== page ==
Vicky and I welcomed our beautiful daughter to the world on May 14, 2015. At that time I recognized that I’m now the co-founder of two startups – ribl and baby Maya!
The more often I perform my fatherly duties, the more I realize that raising a child is very similar to running a startup. Here are the three major ways they’re alike.
There’s no playbook for this stuff
There is no shortage of books and internet articles about other founders’ experiences with startups and what they’ve learned. Entrepreneurs publish posts on their own blogs or write articles on sites like Medium and Quora that communicate what they’ve learned running their companies and things that worked and didn’t.
Similarly, there are plenty of websites like Parenting.com and BabyCenter.com where experts provide insight on how to raise your children and parents ask questions and tell their stories about their experiences rearing their kids.
In both worlds, there are some standard guidelines that you can follow but in the end, every situation is different. You need to experiment and try different things to determine the best decision for your particular circumstance. The issues that you’ll face running your startup are going to be different than the next entrepreneur’s, just like your child is going to be different than that of the family down the street. You can read all of the advice but just make sure you’re applying the correct information to your particular situation to make the best decision possible.
Both are absolute roller coasters
I’ve been an entrepreneur for about three years and it’s been a roller coaster of emotion, with a bunch of highs and just as many lows. I’ve only been a dad for a week and I’m already finding out about the peaks and valleys of parenthood.
I wrote on the ribl blog that startups are a slog, and running a company is full of little things that you have to do every day to keep moving forward. There are going to be days when you’re 100% sure that you’re doing the right thing and will absolutely succeed. And then there will be days where it seems like you’re climbing a never-ending mountain. The good days are great, but the bad days can be absolutely miserable.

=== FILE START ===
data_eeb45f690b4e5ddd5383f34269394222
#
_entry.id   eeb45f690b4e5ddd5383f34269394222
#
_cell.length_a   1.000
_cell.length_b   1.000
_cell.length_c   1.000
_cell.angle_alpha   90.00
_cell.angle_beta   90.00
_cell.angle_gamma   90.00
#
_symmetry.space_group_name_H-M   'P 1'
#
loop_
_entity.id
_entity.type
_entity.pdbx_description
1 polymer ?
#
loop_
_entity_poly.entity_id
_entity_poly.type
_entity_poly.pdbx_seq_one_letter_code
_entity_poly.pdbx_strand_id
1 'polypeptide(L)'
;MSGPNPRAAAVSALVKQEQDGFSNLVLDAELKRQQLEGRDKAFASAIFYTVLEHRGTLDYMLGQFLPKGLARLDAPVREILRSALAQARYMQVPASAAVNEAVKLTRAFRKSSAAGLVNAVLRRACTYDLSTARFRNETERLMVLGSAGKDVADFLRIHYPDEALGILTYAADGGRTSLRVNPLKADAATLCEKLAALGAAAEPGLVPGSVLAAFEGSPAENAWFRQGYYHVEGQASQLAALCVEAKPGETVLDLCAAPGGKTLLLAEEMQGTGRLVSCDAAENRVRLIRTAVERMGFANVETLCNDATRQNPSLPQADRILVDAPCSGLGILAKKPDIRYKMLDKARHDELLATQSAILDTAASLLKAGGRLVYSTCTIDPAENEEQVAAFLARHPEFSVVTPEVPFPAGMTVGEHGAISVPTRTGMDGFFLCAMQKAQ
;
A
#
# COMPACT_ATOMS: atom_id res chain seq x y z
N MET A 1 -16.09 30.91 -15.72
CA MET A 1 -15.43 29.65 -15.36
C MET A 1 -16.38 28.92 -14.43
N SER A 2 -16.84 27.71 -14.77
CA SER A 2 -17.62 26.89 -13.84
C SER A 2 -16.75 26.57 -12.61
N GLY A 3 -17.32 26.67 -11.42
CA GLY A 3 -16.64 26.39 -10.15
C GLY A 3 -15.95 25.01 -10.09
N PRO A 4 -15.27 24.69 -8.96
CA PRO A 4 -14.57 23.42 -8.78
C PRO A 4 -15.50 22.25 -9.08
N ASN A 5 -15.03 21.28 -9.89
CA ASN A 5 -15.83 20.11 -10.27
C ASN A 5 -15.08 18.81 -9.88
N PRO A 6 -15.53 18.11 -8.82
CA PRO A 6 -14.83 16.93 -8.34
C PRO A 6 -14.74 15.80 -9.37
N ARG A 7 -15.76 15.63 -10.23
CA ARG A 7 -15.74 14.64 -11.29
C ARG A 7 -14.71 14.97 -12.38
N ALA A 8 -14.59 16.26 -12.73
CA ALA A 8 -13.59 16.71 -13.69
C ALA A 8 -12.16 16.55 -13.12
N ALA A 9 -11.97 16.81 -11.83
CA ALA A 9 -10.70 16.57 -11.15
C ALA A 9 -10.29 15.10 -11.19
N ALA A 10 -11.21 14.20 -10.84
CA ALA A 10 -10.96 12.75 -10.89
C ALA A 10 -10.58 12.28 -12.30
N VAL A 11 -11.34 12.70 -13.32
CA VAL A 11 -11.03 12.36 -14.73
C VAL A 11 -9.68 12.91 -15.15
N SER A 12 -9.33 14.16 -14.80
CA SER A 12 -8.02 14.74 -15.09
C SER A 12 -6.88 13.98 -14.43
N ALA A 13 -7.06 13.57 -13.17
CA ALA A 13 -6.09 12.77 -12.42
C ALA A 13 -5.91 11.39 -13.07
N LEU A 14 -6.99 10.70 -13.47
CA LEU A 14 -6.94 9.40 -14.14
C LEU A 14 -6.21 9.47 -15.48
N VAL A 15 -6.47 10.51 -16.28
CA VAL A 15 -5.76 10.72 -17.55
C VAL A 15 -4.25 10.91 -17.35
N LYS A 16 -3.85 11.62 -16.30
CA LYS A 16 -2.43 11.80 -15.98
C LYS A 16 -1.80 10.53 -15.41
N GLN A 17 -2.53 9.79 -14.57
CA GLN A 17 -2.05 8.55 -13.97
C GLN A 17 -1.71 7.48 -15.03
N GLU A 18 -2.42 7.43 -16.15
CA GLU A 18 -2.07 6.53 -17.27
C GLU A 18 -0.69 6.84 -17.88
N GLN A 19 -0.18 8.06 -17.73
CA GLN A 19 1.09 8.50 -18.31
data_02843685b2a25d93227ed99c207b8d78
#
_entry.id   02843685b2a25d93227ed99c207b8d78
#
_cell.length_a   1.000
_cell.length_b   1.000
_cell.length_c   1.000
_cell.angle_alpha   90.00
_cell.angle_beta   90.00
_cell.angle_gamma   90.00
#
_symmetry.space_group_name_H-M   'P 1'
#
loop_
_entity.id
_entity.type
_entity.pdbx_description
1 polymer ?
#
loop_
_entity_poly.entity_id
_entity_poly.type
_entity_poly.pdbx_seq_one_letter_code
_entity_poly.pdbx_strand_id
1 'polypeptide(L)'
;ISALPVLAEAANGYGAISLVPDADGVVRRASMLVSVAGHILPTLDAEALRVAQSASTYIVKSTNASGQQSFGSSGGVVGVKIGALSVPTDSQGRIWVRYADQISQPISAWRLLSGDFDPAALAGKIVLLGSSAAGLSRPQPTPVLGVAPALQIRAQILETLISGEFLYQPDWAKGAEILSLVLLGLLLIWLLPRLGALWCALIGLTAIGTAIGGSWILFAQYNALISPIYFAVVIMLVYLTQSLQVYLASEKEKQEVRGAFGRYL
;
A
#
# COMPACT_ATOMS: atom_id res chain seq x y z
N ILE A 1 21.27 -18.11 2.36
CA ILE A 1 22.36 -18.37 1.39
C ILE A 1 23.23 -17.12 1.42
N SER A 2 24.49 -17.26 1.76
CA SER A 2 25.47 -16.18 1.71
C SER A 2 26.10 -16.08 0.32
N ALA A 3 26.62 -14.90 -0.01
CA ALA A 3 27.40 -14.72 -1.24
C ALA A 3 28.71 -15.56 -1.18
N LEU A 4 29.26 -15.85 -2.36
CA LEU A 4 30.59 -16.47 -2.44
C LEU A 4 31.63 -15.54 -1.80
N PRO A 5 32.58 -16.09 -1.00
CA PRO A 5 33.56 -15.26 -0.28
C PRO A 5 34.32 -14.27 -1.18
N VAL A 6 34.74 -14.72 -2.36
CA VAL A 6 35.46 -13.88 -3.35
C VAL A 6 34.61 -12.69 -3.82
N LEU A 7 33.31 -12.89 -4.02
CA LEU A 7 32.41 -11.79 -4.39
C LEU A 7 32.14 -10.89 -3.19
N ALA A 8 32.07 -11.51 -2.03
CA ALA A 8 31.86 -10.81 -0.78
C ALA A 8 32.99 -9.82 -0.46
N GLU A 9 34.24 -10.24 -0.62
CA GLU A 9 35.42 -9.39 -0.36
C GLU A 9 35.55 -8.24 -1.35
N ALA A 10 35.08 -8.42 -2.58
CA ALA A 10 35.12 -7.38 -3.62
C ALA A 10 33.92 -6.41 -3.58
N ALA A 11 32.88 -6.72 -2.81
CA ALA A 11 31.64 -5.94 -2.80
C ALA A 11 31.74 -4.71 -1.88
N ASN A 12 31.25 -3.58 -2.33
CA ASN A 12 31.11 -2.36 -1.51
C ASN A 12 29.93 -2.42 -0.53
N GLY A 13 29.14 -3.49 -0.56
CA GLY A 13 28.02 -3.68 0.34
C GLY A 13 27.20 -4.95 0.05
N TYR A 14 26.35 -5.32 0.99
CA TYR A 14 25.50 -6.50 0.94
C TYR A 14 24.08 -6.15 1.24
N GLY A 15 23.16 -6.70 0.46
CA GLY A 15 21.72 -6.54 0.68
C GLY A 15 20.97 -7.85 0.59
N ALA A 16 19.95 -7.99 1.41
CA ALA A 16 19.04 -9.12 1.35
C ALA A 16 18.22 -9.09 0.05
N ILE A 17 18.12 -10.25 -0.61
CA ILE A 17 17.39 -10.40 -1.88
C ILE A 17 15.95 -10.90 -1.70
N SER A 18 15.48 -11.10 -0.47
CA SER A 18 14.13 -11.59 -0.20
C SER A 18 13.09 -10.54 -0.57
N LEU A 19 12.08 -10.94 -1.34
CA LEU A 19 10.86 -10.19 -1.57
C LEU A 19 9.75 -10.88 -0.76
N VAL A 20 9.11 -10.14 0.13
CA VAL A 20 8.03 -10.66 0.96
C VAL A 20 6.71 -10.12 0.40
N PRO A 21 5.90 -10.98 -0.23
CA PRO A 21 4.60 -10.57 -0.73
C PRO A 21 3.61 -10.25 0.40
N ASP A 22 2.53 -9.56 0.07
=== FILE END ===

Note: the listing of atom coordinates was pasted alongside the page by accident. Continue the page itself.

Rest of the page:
Raising a child is also full of little things to do each day, and many can give you joy or ruin your mood. It’s a great feeling putting Maya to sleep; Vicky and I claim victory every time she’s napping in her crib. But her wailing during the wee hours of the morning is not the way we prefer to wake up, and we’re absolutely exhausted because of it. I’m sure as the days, weeks, and years go on, there will be plenty of good and bad to come.
The only way to deal with the roller coasters of emotion is to celebrate the highs, as small as some of them may be, and not get too down when the lows come around.
The right co-founders are really, really important
Running a company and raising a kid are both extremely difficult to do alone. And doing these with the wrong partner may be just as bad.
Paul Graham, the founder of top-tier startup accelerator Y Combinator, lists being a single co-founder as the #1 mistake that kills startups. He also says that you have to be really careful in selecting and working with the right co-founder. Startup co-founders need to be equally committed to the company and must work well together; the wrong partners can lead to your company’s demise. I’ve experienced this personally.
The same can be said for raising a kid. Rearing a child can be a really intense experience. It’s essentially another full time job and adds a completely foreign dimension to your life. You and your spouse or partner need to be on the same page and work really well together in order to raise a healthy and well-rounded child and not lose your minds doing it.
I’m lucky to have amazing co-founders in both of my startups.
I’m quickly learning how similar being an entrepreneur and a father are. Both entail processing a lot of advice and applying it to my specific situation, dealing with ups and downs everyday, and working together with my partners to achieve the best outcome.
Both of my startups are going to be long journeys on winding roads, but I’m going to enjoy the rides.